More than 20,000 people in Kern County who are in need of food received support Tuesday after a generous anonymous donation made at the Kern County Fair.
Since 2013 an anonymous person who goes by, "Buyer Number 9," has made substantial offers at the Kern County Fair auction, purchasing live stock showcased by Future Farmers of America (FFA) students. This year the anonymous buyer used their purchase to give back to more than 60 food banks in Kern County to help address food insecurity.
The FFA is an organization that provides students with first hand agricultural education and skills, “I raised a pig literally in my backyard and it's such an interesting experience, but not only that but you get such a bond with the animals. One of the biggest things is it benefits is what you learn here and the skills you learn like budgeting and marketing and money management and time management you can apply that to any industry and any career you wanted to do," FFA Student Ben Stevens said.
Thanks to students like Stevens, the Community Action Partnership of Kern (CAPK), the Kern County Fair and of course the anonymous Buyer Number 9. 68 food banks in Kern County will be readily stalked with meat, "Our angel buyer, Buyer Number 9 and they procure a large portion of the junior livestock that are shown at the fair and they process and deliver meat from those animals to us," James Burger of CAPK told 23ABC.
It’s a beneficial situation where students can receive profits from the auction sale of their animals at the fair and those in need get an extra free meal.
Even though CAPK conducts various food drives over the course of the year to keep the food banks stocked according to Burger and a University of California study of Kern County's food system, of the roughly 857,000 people that lived in Kern County in 2014 30.4 percent of low income individuals reported experiencing food insecurity.
Since the insecurity is still prevalent in Kern County, CAPK has been on a mission to feed more people in need for the last seven years and Burger said Buyer Number 9 is helping combat the issue with their yearly donation, "That buyer purchased and delivered just under 400,000 pounds of processed meat to our food bank."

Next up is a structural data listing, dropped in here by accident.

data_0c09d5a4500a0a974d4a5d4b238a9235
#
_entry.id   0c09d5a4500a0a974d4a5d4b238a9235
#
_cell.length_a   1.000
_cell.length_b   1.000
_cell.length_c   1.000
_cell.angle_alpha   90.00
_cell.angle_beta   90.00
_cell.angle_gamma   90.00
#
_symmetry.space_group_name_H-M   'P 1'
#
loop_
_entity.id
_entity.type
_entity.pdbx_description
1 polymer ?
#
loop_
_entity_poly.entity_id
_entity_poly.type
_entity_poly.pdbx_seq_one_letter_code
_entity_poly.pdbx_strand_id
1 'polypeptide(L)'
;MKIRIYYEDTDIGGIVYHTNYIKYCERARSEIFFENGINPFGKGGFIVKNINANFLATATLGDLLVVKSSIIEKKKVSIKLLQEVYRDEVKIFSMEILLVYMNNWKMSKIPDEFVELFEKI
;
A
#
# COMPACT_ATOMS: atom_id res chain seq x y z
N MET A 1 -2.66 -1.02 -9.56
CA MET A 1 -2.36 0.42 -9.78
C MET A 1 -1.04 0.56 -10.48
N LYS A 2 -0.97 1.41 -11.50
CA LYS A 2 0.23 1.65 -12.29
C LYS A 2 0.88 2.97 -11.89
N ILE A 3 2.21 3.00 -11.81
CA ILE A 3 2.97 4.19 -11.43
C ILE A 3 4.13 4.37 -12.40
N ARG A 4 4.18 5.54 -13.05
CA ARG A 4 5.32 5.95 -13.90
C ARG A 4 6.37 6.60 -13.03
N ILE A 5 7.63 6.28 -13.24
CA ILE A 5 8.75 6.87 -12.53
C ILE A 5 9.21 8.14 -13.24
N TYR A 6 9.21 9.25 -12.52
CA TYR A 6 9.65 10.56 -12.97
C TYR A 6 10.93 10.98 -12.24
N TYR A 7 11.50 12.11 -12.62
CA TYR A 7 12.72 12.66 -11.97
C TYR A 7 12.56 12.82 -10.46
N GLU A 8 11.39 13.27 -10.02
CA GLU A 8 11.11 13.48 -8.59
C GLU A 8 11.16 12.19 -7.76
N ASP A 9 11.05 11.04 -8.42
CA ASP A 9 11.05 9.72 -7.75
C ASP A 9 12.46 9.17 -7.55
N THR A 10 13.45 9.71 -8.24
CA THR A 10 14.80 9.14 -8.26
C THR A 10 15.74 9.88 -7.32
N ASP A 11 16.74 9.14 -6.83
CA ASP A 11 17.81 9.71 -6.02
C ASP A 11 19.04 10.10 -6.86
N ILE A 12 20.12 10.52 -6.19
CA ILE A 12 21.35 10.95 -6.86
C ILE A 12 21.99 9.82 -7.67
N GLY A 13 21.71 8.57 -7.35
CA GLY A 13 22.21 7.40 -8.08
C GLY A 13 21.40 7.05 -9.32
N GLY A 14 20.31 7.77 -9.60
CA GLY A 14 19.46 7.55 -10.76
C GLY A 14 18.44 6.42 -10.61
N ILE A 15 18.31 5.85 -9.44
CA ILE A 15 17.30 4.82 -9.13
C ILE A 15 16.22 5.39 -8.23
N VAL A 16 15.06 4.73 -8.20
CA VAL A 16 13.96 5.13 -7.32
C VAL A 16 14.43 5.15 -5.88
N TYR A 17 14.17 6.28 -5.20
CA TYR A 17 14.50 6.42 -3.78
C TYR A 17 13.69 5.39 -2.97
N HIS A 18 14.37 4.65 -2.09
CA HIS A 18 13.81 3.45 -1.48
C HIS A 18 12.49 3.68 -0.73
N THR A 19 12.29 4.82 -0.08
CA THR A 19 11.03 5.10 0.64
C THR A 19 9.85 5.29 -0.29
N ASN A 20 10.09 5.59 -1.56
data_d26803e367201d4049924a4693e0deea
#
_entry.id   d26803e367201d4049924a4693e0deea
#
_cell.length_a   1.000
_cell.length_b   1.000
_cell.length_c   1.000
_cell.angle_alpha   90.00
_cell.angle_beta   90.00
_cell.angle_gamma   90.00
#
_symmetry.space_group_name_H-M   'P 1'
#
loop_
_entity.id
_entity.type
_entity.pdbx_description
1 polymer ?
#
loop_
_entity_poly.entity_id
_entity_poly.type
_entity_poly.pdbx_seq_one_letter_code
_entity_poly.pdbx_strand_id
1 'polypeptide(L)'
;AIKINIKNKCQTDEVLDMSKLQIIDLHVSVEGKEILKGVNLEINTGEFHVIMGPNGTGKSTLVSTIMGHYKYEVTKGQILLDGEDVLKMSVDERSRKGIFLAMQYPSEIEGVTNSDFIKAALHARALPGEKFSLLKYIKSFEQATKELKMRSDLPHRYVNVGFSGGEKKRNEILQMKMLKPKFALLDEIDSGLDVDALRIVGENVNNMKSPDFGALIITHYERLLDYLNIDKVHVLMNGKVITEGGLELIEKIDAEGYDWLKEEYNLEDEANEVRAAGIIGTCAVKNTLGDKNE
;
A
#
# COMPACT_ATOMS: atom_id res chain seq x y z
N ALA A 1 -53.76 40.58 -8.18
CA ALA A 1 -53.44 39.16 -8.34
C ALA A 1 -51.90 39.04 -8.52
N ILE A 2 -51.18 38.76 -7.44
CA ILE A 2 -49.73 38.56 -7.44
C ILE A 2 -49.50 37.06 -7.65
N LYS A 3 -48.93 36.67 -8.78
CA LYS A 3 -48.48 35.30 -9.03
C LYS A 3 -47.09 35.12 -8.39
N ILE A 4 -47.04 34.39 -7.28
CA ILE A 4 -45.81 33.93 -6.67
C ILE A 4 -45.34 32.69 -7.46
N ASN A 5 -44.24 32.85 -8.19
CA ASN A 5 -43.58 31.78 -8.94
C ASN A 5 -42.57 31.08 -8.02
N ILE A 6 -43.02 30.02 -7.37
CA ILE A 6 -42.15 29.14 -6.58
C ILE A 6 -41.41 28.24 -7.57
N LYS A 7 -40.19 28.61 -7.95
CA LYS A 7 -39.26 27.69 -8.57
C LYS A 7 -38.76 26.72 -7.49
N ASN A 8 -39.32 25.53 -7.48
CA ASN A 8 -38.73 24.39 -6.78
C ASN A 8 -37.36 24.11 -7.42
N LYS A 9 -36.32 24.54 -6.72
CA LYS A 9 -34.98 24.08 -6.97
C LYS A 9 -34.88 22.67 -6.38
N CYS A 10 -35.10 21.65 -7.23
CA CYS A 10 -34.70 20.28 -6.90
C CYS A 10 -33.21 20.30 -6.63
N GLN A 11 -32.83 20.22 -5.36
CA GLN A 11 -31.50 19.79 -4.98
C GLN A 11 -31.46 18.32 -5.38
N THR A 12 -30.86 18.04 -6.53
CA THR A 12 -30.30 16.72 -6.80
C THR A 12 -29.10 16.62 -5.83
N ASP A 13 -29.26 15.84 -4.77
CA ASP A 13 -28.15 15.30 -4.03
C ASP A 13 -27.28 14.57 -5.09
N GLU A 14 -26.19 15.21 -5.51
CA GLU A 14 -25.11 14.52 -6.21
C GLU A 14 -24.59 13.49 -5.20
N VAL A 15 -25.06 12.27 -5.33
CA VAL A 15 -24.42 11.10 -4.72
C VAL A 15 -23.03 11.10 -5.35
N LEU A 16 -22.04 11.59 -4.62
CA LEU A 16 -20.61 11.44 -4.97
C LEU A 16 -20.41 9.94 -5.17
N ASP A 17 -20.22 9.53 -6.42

Buyer Number 9 contributes between 84 and 87,000 pounds of various meats including beef, pork, lamb and goat from the Kern County Fair each year. Fair organizers and CAPK are not sure how much all of the meat sold this year is worth or how many animals were exactly sold but they do know how many mouths it will help feed and the difference it will make in the community this year, "We estimate that based off the size of the meat packets that are produced, that are bout two to five pounds a piece about 24,000 people will be able to get some meat throughout the next few months. Especially during the holidays and Christmas and Thanksgiving, New Years and be able to bring that into their diet and into their family," Burger said.
CAPK helps feed 100,000 people each year from their local food banks in Kern County and Buyer Number 9 is insuring a portion of those people don't miss a meal either. It's still unknown at this time who Buyer Number 9 is but organizers expect to see him or her again next year and FFA students will be showcasing livestock next year as well the fair.